Thursday, November 6, 2008

Say No To Thunder Thighs!

During the summer, many of my non-dancer friends watched So You Think You Can Dance, and came to me with the same question: “Why do all the dancers have huge thighs?” I couldn’t help but take it rather personally. I think dancers can relate with one another because we are all involved in a brutal business that is hard on body type, and on top of that we work really hard every day to achieve this unattainable perfection. If it’s not the actual size of our body that bothers us, we can usually rely on an injury or perhaps some part of our body that is not working to its “potential,” to let us down. So of course, I lousily attempted to defend the sytycd dancers in any way I could. At first I stressed that they didn’t have big thighs, they just had legs that were extremely toned and developed. Hello! “Dancer legs!” However, my friend’s immediate response was that ballet dancers don’t have big legs, and on top of that, their legs are also toned! Really irked, I found myself feeling a little helpless because I didn’t know what it was that these contemporary dancers did differently from ballet dancers to develop the so called “thunder thighs,” they had developed. Thus, the inspiration for this blog. Good news! Not only did I find the causes of big thighs in dancers, but I also found ways that we can avoid these issues and in turn, develop our legs into lean mean dancing machines!

First of all, any dancer can develop big thighs with poor training and incorrect muscle usage. The two most common things causing overdevelopment is gripping and tucking. In attempt to turnout, dancers tend to over rotate their ankles and in turn, end up gripping with their thighs. Instead, it is important to rotate from the top of the hips, not the gluteus, but the deep rotator muscles, and use the hamstrings to straighten the legs. If you use the hamstrings and push into the floor, than your quadriceps aren’t doing the bulk of the work and won’t overdevelop. Tucking is also a big contributor. A big misconception is that your lower pelvis and spine need to be long in order to achieve a long vertical line, aka. Good posture. Unfortunately, many dancers go against the natural curve of their spine and tuck their pelvis. This means that all their body weight is going straight to their quads, not allowing them to elongate into lean muscles. Also, the tucking it makes it impossible for the rotator muscles to hold the turnout, which unfortunately make your gluteus muscles take over for stabilization. Instead, it is important to keep the pelvis in the natural line of the spine and instead use the lower abdominal muscles to create elongation as well as the feeling of pushing away from the floor. I felt that I needed to say these two things first because contemporary dancers are not the only victims of the dreaded thunder thigh, ballerinas can get them too!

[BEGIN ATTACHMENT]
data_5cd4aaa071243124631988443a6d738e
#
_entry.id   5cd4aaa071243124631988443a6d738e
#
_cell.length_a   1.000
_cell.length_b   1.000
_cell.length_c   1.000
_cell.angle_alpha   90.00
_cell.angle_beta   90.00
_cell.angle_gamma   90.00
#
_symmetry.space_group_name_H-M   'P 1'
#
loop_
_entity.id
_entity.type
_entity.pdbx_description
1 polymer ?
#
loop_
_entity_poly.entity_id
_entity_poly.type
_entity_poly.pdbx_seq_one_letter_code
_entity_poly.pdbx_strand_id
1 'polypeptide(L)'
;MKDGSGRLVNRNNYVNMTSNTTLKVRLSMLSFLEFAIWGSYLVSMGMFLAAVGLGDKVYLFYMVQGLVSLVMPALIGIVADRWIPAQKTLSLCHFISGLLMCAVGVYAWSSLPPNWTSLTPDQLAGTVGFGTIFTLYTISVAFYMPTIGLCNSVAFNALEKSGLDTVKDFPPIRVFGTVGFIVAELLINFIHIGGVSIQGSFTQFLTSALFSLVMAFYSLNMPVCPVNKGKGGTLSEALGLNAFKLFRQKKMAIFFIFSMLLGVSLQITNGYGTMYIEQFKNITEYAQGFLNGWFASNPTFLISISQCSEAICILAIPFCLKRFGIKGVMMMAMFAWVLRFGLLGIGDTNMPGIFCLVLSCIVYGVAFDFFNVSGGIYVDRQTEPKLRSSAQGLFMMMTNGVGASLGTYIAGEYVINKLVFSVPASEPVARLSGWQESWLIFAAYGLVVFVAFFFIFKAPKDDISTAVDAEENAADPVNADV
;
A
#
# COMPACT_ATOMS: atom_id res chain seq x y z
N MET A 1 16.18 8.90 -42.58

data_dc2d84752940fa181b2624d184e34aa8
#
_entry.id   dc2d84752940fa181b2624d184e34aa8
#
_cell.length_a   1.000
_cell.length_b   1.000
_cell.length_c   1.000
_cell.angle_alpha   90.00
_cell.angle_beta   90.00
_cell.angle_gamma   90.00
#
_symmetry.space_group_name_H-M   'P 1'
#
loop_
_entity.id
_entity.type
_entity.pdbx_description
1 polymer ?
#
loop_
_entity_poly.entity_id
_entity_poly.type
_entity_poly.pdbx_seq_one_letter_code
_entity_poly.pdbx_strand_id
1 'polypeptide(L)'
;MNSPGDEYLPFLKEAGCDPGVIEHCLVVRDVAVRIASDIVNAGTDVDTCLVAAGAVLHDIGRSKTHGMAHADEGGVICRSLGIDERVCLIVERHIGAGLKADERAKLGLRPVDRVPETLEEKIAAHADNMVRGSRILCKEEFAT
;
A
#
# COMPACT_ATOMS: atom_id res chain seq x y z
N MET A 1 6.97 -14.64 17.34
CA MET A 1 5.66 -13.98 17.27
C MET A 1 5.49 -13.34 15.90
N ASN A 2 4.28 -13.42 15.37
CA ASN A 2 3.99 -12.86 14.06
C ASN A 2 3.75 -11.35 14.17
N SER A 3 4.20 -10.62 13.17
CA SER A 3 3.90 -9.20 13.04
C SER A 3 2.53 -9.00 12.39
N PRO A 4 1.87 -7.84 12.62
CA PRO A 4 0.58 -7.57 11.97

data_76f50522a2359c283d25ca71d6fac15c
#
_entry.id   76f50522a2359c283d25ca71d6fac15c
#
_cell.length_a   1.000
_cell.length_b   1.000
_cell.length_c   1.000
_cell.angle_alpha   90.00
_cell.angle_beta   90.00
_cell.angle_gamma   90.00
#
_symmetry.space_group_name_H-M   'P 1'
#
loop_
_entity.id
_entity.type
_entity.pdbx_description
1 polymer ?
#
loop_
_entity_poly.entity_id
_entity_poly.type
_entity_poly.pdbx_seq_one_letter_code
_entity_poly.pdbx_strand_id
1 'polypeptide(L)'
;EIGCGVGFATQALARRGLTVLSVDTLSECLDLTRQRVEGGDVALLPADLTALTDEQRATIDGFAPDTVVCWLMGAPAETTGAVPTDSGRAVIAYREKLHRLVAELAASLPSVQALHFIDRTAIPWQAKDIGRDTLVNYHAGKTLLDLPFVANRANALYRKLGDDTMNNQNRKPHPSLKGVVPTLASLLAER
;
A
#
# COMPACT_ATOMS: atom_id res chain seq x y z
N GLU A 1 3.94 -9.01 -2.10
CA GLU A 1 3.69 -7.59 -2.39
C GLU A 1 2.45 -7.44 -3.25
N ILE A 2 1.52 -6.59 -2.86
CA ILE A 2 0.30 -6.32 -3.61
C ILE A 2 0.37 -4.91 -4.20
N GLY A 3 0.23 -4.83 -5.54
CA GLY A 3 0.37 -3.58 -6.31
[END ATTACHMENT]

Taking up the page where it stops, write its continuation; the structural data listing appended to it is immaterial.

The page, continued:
The reason why contemporary dancers develop larger legs then ballerinas is, because of what the technique demands of them. There is not one step in ballet technique that requires a dancer to throw themselves to the floor or hinge themselves into oblivion. Ballet focuses on lightness, elongation, and creating the movement so that it appears to be effortless. Power, strength, assertiveness, and athleticism is required of contemporary dancers. It’s no wonder their legs look the way they do after all that is demanded of them! Contemporary dancers want to move the human soul and make a statement; they are replacing delicacy with power. The attack and physicality of contemporary movement not only requires a lot of strength, but also a different kind of strength than ballet dancers because they are coming from two very different places.

Dancers, there is a solution to achieving leaner thighs! In correspondence with daily classes and proper usage of technique, we need to be stretching our iliotibial band! We tend to forget how hard our supporting leg has to work to maintain all that it does. We assume that the working leg is the one that is doing all the movement, but the real working leg is the leg that does all the supporting. The muscles that prevent you from “sitting in your hip,” or, your abductors, have to work really hard to maintain the support we need. On the outer side of the leg is the iliotibial band, this is the abductor muscle I am referring to. We need to stretch this just as much as we need to stretch our adductors, or I guess you could say, your middle splits. This is a great article that I found that has a lot of valuable information and insight into this idea.

It stresses the importance of using the foam roller to get out all the knots that have been built up from all the over usage. When we overwork muscles they begin to tighten up and inevitably become larger, hence the reason for large thighs. Finally a solution!I think it’s all time for us to go out, and buy ourselves the foam rollers. Not only will your legs become slimmer, but you’ll also feel and dance better. :]

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